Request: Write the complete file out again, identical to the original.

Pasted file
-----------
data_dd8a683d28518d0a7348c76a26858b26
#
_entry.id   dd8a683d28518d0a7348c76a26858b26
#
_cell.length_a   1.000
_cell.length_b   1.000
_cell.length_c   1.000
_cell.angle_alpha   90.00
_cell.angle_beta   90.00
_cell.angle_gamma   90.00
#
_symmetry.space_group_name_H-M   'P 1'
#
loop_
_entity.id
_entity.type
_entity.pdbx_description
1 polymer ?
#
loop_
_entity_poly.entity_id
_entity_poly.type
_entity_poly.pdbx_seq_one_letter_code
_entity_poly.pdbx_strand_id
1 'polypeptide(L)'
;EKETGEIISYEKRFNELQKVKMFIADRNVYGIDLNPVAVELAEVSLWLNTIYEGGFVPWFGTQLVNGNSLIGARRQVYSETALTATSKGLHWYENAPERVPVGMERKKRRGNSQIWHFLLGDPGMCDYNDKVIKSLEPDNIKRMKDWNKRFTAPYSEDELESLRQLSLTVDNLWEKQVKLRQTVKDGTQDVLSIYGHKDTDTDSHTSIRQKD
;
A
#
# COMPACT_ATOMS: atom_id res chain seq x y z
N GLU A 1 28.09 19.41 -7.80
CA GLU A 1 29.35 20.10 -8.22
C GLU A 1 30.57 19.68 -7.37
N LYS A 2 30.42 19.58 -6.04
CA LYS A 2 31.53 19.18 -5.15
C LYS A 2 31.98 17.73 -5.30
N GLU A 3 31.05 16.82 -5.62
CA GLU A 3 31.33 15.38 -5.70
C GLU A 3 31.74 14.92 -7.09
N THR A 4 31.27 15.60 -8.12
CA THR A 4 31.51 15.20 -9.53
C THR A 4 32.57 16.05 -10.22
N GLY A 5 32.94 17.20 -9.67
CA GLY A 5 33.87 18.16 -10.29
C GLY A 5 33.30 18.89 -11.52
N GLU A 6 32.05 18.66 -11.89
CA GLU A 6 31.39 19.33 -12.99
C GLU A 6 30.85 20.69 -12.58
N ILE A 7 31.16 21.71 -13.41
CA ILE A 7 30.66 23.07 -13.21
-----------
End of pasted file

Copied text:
data_dd8a683d28518d0a7348c76a26858b26
#
_entry.id   dd8a683d28518d0a7348c76a26858b26
#
_cell.length_a   1.000
_cell.length_b   1.000
_cell.length_c   1.000
_cell.angle_alpha   90.00
_cell.angle_beta   90.00
_cell.angle_gamma   90.00
#
_symmetry.space_group_name_H-M   'P 1'
#
loop_
_entity.id
_entity.type
_entity.pdbx_description
1 polymer ?
#
loop_
_entity_poly.entity_id
_entity_poly.type
_entity_poly.pdbx_seq_one_letter_code
_entity_poly.pdbx_strand_id
1 'polypeptide(L)'
;EKETGEIISYEKRFNELQKVKMFIADRNVYGIDLNPVAVELAEVSLWLNTIYEGGFVPWFGTQLVNGNSLIGARRQVYSETALTATSKGLHWYENAPERVPVGMERKKRRGNSQIWHFLLGDPGMCDYNDKVIKSLEPDNIKRMKDWNKRFTAPYSEDELESLRQLSLTVDNLWEKQVKLRQTVKDGTQDVLSIYGHKDTDTDSHTSIRQKD
;
A
#
# COMPACT_ATOMS: atom_id res chain seq x y z
N GLU A 1 28.09 19.41 -7.80
CA GLU A 1 29.35 20.10 -8.22
C GLU A 1 30.57 19.68 -7.37
N LYS A 2 30.42 19.58 -6.04
CA LYS A 2 31.53 19.18 -5.15
C LYS A 2 31.98 17.73 -5.30
N GLU A 3 31.05 16.82 -5.62
CA GLU A 3 31.33 15.38 -5.70
C GLU A 3 31.74 14.92 -7.09
N THR A 4 31.27 15.60 -8.12
CA THR A 4 31.51 15.20 -9.53
C THR A 4 32.57 16.05 -10.22
N GLY A 5 32.94 17.20 -9.67
CA GLY A 5 33.87 18.16 -10.29
C GLY A 5 33.30 18.89 -11.52
N GLU A 6 32.05 18.66 -11.89
CA GLU A 6 31.39 19.33 -12.99
C GLU A 6 30.85 20.69 -12.58
N ILE A 7 31.16 21.71 -13.41
CA ILE A 7 30.66 23.07 -13.21